Baliment

March 1-16, 2013

I was in Paradise recently, Bali to be more exact!  It was spontaneous, completely relaxing and happened during a brief window of time before things really became hectic at home and with the marine mammals at PMMC.  A friend who’s living in Ubud currently opened her home to friends for a visit, so with my savings from utilizing a chain Tax Service instead of a professional CPA, I bought a ticket to paradise… can you blame me?  The holiday seemed an unusual one for me as it was purely an indulgence, albeit an affordable one…. daily yoga, regular massages, amazing food, gorgeous accommodations, some diving, some hiking, a big festival and some very special people  I met along the way who where there to do as I was doing.  I do love Bali.

Another beautiful offering

Another beautiful offering

So normally, there is much to expound upon about a trip full of activities, adventures and perhaps some volunteer efforts in new exotic lands so by comparison this may seems a bit quiet, well aside from the “exotic land” part.  Hindu Bali is so unique and beautiful, a land and culture very different from the hundreds of surrounding islands that also call themselves a part of mainly Muslim Indonesia.  The architecture alone stands out with it’s intricately detailed walls surrounding large multi-structured compounds, monster guardians stand sentinel at the entry, thick black-grass roofs topped with crowns adorn lovely wall-less buildings.  I love that last bit about the architecture and the feeling of being on holiday… no walls!

Yoga Barn Studio

Yoga Barn Studio

I spent much time pondering which variety of yoga classes to take tending to start each day with something traditional.  Later, relaxing restorative classes as the sky turned pink in the setting sun in the late afternoon soothes the soul, or vigorous vinyasa flow classes surrounded by heavy rains making the experience so unique like being on my own little island and giving the feeling of really connecting with the surrounding nature.  I tried the oddly freeing ecstatic dance and incredible workout dance that is Brazilian capoeira.   I’d love to be good at this later one, not only is the exercise element superb, but the artfulness of it all is so beautiful.  I can picture myself on the beaches of Brazil joining the street dancers in this artful flowing movement acting and reacting to the movements of each partner.  Between such activities I filled myself with the best foods possible including 2-3 fresh juices per day and organic meals ranging from raw to macrobiotic.  Of course all this effort requires time of recovery offered in great quantity by the various massages available around town.  My choice was Zen Spa, where I spent a good amount of time during my last visit and find it comfortable as well as a good bit for the buck.  The people there are just so friendly, the location can’t be more convenient, the prices are good, the atmosphere delightful and well, the services are just so relaxing!  I found myself asking for Kuman most of the time, she has the perfect touch.  The location of all this was once on the edge of an idilic rice field, but now it resides next to a large 5-star hotel… yes, things are changing rapidly here in Bali.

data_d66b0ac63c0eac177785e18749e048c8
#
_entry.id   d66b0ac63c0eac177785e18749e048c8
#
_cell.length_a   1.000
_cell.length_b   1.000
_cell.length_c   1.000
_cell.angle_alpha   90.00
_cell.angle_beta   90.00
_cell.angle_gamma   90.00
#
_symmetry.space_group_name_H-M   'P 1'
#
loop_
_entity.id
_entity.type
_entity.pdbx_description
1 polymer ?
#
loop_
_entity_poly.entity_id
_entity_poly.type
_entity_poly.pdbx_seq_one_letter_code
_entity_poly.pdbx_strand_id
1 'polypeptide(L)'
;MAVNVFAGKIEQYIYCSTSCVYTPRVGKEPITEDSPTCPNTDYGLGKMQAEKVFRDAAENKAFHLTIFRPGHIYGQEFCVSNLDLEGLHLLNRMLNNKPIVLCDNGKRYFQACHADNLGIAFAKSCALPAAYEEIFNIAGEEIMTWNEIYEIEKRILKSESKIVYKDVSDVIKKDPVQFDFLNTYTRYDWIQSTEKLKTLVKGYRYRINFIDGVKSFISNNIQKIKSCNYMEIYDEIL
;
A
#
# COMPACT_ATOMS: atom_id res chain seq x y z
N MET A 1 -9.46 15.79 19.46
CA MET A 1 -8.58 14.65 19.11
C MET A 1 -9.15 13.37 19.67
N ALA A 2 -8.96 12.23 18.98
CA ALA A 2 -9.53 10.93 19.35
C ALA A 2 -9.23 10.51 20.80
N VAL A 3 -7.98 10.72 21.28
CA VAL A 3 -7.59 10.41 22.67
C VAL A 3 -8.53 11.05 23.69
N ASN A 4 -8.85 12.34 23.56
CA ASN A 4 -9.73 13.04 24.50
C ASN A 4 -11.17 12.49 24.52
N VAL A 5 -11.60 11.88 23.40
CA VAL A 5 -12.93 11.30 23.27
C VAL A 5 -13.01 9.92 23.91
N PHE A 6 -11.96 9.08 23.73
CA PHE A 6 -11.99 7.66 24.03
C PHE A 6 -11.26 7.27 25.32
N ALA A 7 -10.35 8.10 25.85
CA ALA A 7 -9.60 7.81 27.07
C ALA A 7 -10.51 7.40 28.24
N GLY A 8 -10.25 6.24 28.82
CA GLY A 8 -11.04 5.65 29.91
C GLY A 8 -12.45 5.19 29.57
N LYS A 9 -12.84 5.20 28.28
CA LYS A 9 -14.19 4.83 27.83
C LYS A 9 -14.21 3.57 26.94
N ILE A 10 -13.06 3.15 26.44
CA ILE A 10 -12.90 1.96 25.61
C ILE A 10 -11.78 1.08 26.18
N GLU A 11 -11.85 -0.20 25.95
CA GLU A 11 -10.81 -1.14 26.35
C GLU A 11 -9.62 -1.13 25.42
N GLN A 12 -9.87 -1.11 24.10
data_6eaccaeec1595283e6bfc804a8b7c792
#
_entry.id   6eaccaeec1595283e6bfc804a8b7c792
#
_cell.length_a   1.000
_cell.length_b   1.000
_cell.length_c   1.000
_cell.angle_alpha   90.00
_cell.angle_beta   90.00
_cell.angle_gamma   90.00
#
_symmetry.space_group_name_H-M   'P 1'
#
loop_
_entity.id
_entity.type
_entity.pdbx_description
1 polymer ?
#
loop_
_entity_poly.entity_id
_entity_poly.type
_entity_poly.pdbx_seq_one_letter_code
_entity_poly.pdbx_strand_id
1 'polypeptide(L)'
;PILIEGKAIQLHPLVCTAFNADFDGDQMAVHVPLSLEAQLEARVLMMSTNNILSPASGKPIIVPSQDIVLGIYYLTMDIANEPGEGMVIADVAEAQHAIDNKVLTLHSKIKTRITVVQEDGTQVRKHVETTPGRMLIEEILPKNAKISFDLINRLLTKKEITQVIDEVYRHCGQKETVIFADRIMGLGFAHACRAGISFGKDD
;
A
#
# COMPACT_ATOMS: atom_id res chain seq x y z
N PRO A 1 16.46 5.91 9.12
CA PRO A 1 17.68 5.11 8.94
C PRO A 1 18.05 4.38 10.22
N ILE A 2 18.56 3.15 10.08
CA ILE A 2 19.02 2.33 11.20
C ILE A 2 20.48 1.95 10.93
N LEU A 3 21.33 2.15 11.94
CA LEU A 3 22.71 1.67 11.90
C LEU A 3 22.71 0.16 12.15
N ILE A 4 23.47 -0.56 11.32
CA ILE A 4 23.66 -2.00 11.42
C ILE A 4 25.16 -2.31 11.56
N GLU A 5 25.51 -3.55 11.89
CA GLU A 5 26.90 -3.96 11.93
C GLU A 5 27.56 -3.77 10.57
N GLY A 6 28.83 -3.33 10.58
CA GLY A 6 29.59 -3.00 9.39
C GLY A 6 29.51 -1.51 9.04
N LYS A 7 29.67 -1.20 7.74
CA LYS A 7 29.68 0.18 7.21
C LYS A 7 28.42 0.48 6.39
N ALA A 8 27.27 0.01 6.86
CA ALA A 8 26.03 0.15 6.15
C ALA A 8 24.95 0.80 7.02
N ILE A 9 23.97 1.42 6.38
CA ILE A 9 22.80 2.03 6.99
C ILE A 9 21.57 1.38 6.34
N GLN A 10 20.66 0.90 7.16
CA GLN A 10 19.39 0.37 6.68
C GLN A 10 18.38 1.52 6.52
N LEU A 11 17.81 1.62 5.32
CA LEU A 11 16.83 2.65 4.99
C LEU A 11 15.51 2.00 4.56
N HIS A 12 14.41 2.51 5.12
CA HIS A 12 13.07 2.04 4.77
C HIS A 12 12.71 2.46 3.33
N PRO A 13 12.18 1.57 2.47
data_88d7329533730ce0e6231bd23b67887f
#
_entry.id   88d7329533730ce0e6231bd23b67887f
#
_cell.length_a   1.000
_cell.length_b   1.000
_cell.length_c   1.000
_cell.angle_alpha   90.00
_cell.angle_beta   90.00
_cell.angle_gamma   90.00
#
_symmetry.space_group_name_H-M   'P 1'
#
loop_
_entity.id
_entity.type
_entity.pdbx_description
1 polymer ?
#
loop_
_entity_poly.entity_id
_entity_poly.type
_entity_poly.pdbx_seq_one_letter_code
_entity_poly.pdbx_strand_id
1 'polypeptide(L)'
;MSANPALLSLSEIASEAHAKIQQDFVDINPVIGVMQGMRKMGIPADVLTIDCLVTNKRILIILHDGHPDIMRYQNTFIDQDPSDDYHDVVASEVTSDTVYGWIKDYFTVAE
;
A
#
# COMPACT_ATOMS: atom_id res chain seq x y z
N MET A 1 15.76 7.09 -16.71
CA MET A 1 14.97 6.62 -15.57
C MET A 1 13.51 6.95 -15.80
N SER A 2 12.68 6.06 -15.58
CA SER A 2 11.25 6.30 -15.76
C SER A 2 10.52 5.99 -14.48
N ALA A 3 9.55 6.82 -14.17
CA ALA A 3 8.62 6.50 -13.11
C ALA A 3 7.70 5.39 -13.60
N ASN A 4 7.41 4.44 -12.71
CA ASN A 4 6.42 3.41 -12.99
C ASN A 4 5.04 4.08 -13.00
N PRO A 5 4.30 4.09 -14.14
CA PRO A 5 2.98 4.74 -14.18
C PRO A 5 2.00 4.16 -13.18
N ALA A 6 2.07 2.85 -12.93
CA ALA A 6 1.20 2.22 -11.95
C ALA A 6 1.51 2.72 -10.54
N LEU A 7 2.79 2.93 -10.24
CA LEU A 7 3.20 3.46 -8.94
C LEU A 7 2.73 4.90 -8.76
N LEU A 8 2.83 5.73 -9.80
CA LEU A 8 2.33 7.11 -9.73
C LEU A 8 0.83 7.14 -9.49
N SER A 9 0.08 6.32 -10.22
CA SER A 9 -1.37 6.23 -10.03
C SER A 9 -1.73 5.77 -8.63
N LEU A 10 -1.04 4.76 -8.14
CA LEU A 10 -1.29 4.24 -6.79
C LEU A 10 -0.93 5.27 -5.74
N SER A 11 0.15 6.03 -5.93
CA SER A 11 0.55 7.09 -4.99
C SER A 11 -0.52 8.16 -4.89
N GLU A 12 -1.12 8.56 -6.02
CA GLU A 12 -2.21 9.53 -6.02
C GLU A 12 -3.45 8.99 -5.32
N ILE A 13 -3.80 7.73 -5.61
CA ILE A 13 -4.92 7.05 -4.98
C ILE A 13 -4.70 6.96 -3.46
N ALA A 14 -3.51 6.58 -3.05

Balinese sidewalks... look out!

Balinese sidewalks… look out!

Between all this “excitement,” I did squeeze in a bit of adventure… how could I not indulge a bit?!  The diving here is superb including one area famous for it’s nearly ever-present population of giant manta rays.  A dream of mine is to swim with them, so I had to book a day there.   Of course it is always important to remain flexible when traveling as there are invariably unforeseen twists and turns in the plans that lead to great and often unexpected memories… or the chance of no memory at all.

Going Diving in Tulamban

Going Diving in Tulamban